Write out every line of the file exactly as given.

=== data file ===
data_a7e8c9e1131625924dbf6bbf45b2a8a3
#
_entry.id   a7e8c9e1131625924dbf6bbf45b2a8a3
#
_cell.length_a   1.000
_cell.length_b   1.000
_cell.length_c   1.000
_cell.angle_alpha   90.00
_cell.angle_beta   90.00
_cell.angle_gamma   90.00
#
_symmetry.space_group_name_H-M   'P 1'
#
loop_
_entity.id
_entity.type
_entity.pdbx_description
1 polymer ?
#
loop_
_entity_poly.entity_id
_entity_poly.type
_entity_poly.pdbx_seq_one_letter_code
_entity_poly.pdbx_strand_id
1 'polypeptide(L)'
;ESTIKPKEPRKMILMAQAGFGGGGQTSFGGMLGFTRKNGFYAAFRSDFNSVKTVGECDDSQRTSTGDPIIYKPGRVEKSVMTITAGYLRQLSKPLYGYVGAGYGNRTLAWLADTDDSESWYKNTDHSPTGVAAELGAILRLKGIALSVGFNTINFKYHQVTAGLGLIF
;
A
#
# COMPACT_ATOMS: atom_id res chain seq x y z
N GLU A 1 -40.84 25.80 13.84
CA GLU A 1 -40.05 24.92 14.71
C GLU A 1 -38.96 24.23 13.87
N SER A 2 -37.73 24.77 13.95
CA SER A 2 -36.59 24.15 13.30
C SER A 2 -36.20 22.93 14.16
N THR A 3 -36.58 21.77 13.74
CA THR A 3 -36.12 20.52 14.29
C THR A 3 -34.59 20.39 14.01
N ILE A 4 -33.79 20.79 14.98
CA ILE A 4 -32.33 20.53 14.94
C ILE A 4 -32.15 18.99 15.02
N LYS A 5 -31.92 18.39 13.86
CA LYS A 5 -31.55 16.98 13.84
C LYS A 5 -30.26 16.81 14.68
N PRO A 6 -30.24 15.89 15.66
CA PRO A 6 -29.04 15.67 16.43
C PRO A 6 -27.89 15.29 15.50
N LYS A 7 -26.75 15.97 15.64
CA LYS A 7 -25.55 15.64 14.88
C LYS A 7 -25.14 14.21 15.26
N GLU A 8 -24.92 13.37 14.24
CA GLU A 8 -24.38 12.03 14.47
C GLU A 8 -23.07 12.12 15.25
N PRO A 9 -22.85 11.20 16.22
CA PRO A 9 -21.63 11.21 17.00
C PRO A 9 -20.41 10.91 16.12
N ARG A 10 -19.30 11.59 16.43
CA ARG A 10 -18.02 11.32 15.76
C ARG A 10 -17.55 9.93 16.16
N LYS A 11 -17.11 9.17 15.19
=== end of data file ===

data_a7e8c9e1131625924dbf6bbf45b2a8a3
#
_entry.id   a7e8c9e1131625924dbf6bbf45b2a8a3
#
_cell.length_a   1.000
_cell.length_b   1.000
_cell.length_c   1.000
_cell.angle_alpha   90.00
_cell.angle_beta   90.00
_cell.angle_gamma   90.00
#
_symmetry.space_group_name_H-M   'P 1'
#
loop_
_entity.id
_entity.type
_entity.pdbx_description
1 polymer ?
#
loop_
_entity_poly.entity_id
_entity_poly.type
_entity_poly.pdbx_seq_one_letter_code
_entity_poly.pdbx_strand_id
1 'polypeptide(L)'
;ESTIKPKEPRKMILMAQAGFGGGGQTSFGGMLGFTRKNGFYAAFRSDFNSVKTVGECDDSQRTSTGDPIIYKPGRVEKSVMTITAGYLRQLSKPLYGYVGAGYGNRTLAWLADTDDSESWYKNTDHSPTGVAAELGAILRLKGIALSVGFNTINFKYHQVTAGLGLIF
;
A
#
# COMPACT_ATOMS: atom_id res chain seq x y z
N GLU A 1 -40.84 25.80 13.84
CA GLU A 1 -40.05 24.92 14.71
C GLU A 1 -38.96 24.23 13.87
N SER A 2 -37.73 24.77 13.95
CA SER A 2 -36.59 24.15 13.30
C SER A 2 -36.20 22.93 14.16
N THR A 3 -36.58 21.77 13.74
CA THR A 3 -36.12 20.52 14.29
C THR A 3 -34.59 20.39 14.01
N ILE A 4 -33.79 20.79 14.98
CA ILE A 4 -32.33 20.53 14.94
C ILE A 4 -32.15 18.99 15.02
N LYS A 5 -31.92 18.39 13.86
CA LYS A 5 -31.55 16.98 13.84
C LYS A 5 -30.26 16.81 14.68
N PRO A 6 -30.24 15.89 15.66
CA PRO A 6 -29.04 15.67 16.43
C PRO A 6 -27.89 15.29 15.50
N LYS A 7 -26.75 15.97 15.64
CA LYS A 7 -25.55 15.64 14.88
C LYS A 7 -25.14 14.21 15.26
N GLU A 8 -24.92 13.37 14.24
CA GLU A 8 -24.38 12.03 14.47
C GLU A 8 -23.07 12.12 15.25
N PRO A 9 -22.85 11.20 16.22
CA PRO A 9 -21.63 11.21 17.00
C PRO A 9 -20.41 10.91 16.12
N ARG A 10 -19.30 11.59 16.43
CA ARG A 10 -18.02 11.32 15.76
C ARG A 10 -17.55 9.93 16.16
N LYS A 11 -17.11 9.17 15.19